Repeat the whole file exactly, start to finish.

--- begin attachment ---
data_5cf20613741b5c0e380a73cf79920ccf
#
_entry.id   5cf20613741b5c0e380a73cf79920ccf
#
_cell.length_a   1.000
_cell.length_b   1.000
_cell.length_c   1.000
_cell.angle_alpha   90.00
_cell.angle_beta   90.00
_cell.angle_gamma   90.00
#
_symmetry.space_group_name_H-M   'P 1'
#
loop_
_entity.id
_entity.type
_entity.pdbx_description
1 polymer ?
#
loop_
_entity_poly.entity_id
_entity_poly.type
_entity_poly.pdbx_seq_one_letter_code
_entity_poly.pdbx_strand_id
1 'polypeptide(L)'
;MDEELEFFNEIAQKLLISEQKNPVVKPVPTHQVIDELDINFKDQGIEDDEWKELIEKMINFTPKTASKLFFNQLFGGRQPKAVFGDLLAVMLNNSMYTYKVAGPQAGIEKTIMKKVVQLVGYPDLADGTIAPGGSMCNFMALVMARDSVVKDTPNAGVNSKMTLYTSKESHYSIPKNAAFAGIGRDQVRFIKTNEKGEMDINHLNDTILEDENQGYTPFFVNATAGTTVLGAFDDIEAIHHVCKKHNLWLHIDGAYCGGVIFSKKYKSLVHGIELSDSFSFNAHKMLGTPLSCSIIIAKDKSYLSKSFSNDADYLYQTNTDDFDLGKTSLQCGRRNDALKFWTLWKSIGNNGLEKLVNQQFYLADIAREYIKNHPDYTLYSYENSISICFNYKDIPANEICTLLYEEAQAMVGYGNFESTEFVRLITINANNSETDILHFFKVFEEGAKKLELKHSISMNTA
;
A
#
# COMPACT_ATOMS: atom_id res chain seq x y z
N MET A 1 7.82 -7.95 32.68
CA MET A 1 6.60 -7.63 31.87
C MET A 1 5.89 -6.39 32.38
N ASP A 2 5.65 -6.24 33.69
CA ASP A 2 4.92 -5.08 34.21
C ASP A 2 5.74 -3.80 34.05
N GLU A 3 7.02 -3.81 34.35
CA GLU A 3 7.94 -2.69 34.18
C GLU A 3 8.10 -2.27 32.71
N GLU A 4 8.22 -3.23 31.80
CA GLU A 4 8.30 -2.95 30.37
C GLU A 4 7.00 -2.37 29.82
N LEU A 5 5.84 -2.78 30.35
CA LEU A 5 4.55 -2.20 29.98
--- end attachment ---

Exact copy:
data_5cf20613741b5c0e380a73cf79920ccf
#
_entry.id   5cf20613741b5c0e380a73cf79920ccf
#
_cell.length_a   1.000
_cell.length_b   1.000
_cell.length_c   1.000
_cell.angle_alpha   90.00
_cell.angle_beta   90.00
_cell.angle_gamma   90.00
#
_symmetry.space_group_name_H-M   'P 1'
#
loop_
_entity.id
_entity.type
_entity.pdbx_description
1 polymer ?
#
loop_
_entity_poly.entity_id
_entity_poly.type
_entity_poly.pdbx_seq_one_letter_code
_entity_poly.pdbx_strand_id
1 'polypeptide(L)'
;MDEELEFFNEIAQKLLISEQKNPVVKPVPTHQVIDELDINFKDQGIEDDEWKELIEKMINFTPKTASKLFFNQLFGGRQPKAVFGDLLAVMLNNSMYTYKVAGPQAGIEKTIMKKVVQLVGYPDLADGTIAPGGSMCNFMALVMARDSVVKDTPNAGVNSKMTLYTSKESHYSIPKNAAFAGIGRDQVRFIKTNEKGEMDINHLNDTILEDENQGYTPFFVNATAGTTVLGAFDDIEAIHHVCKKHNLWLHIDGAYCGGVIFSKKYKSLVHGIELSDSFSFNAHKMLGTPLSCSIIIAKDKSYLSKSFSNDADYLYQTNTDDFDLGKTSLQCGRRNDALKFWTLWKSIGNNGLEKLVNQQFYLADIAREYIKNHPDYTLYSYENSISICFNYKDIPANEICTLLYEEAQAMVGYGNFESTEFVRLITINANNSETDILHFFKVFEEGAKKLELKHSISMNTA
;
A
#
# COMPACT_ATOMS: atom_id res chain seq x y z
N MET A 1 7.82 -7.95 32.68
CA MET A 1 6.60 -7.63 31.87
C MET A 1 5.89 -6.39 32.38
N ASP A 2 5.65 -6.24 33.69
CA ASP A 2 4.92 -5.08 34.21
C ASP A 2 5.74 -3.80 34.05
N GLU A 3 7.02 -3.81 34.35
CA GLU A 3 7.94 -2.69 34.18
C GLU A 3 8.10 -2.27 32.71
N GLU A 4 8.22 -3.23 31.80
CA GLU A 4 8.30 -2.95 30.37
C GLU A 4 7.00 -2.37 29.82
N LEU A 5 5.84 -2.78 30.35
CA LEU A 5 4.55 -2.20 29.98